TOUGHEST AND MOST MUSICAL ROSEWOOD
Honduras rosewood has a distinctive look and feel, not dissimilar to beli (Paraberlinia bifoliolata), but it is much darker. It has some of the subtle coloring of the walnuts, particularly English walnut. The texture is fine to medium but the grain is often
interlocking and difficult to work, especially by hand. The beautiful wavy grain and exquisite coloring (from medium brown to black with purple flecks) make it ideal as a veneer, and its high price often limits it to this use. Being dense and resonant, it is
also used for making xylophone and marimba bars.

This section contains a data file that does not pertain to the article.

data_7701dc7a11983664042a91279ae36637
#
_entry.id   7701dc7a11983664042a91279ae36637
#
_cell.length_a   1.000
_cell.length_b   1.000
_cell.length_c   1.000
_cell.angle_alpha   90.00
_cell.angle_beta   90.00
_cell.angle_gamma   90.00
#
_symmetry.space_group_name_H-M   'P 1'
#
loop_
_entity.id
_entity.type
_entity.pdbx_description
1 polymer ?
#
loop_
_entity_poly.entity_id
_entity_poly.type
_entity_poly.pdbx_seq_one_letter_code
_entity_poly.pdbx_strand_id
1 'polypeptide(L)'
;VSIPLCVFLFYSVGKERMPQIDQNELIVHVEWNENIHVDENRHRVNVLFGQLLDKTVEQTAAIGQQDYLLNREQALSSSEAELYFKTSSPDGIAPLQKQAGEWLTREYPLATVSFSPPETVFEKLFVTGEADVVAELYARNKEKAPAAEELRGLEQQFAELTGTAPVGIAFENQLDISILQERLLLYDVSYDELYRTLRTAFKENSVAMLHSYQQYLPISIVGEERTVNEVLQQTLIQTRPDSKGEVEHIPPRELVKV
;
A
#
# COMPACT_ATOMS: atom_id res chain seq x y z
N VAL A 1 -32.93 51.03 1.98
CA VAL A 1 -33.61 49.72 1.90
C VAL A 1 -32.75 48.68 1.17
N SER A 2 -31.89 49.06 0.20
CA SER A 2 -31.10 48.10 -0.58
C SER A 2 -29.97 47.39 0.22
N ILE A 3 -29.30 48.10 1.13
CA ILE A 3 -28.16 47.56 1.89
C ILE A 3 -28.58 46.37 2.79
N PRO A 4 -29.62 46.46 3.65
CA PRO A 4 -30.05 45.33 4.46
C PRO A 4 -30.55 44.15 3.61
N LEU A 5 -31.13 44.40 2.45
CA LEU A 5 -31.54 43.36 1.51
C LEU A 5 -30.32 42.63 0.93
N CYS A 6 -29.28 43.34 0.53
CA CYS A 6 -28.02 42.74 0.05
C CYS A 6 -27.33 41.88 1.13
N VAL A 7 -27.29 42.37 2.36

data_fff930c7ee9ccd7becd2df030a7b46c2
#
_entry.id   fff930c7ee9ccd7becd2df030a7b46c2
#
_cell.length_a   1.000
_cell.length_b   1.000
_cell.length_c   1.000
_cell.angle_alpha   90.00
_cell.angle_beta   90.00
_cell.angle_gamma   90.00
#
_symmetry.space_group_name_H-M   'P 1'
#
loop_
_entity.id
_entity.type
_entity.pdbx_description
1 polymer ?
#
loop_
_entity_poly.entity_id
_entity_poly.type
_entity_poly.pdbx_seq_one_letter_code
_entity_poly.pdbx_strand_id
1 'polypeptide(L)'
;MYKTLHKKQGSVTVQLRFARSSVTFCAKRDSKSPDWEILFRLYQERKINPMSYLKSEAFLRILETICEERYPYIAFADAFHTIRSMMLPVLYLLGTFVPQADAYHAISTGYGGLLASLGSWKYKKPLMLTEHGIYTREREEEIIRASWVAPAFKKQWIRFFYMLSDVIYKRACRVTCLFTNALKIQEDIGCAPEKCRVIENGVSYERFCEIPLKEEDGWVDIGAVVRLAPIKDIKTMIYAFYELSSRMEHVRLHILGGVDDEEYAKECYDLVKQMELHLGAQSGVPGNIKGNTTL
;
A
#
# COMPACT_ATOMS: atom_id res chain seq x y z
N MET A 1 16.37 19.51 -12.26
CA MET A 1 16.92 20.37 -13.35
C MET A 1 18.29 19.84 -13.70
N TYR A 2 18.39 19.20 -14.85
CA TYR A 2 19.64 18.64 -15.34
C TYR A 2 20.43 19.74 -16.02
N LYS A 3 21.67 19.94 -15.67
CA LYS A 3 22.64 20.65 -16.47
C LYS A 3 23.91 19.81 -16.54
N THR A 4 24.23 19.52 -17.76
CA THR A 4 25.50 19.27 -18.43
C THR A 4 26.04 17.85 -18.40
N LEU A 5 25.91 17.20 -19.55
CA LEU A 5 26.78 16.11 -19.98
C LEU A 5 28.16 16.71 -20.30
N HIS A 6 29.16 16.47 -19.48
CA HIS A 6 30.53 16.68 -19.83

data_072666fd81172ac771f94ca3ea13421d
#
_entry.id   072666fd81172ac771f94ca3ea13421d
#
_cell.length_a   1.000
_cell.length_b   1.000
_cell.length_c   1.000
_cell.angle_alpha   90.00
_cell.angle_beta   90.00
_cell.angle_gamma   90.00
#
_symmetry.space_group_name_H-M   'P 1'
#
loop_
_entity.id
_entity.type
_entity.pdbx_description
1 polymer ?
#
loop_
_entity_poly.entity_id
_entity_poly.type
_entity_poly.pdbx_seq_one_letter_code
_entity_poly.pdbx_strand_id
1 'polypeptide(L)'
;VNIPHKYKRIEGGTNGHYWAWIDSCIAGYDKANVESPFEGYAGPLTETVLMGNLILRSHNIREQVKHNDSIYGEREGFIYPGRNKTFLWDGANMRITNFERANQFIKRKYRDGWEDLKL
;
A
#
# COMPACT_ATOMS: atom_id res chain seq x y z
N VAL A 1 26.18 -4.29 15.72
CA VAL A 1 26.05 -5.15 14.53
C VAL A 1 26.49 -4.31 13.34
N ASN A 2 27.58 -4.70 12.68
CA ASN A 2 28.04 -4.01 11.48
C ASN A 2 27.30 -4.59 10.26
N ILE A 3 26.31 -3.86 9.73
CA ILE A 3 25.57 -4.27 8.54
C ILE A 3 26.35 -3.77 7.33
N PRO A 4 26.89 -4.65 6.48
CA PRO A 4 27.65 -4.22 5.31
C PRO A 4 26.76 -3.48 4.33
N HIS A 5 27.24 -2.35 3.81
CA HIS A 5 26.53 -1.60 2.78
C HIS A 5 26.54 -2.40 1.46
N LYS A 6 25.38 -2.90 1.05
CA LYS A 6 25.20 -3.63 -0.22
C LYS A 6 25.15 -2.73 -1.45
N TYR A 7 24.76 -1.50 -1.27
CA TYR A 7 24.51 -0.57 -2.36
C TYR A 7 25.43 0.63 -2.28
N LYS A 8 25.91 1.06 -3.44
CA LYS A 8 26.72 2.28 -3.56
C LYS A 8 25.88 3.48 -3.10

Type Tropical hardwood
Other names Nogaed (U.S.)
Alternatives Other rosewoods (Dalbergia species), European walnut (Juglans regia)
Color Medium brown to black, with some purple and red flecks
Texture Fine to medium
Grain Usually wavy or interlocking, with irregular bands; occasionally straight
Weight Heavy (59 lb./cu. ft.) (940 kg/cu. m)
Strength Tough and dense
Seasoning and stability Needs slow seasoning to avoid degradation but moves very little once dry.
Wastage Can be very high if you are looking for straightgrained lengths.
Range of board widths Likely to be limited
Range of board thicknesses Likely to be limited
Durability Very good
Few. Select carefully and you will find the patterning you need, but expect some wastage in the process.
Surprisingly for a rosewood, this species is rarely listed as threatened, but there isn't much certified supply.
AVAILABILITY AND COST
Honduras rosewood is expensive, is available only rarely, and only from specialist suppliers.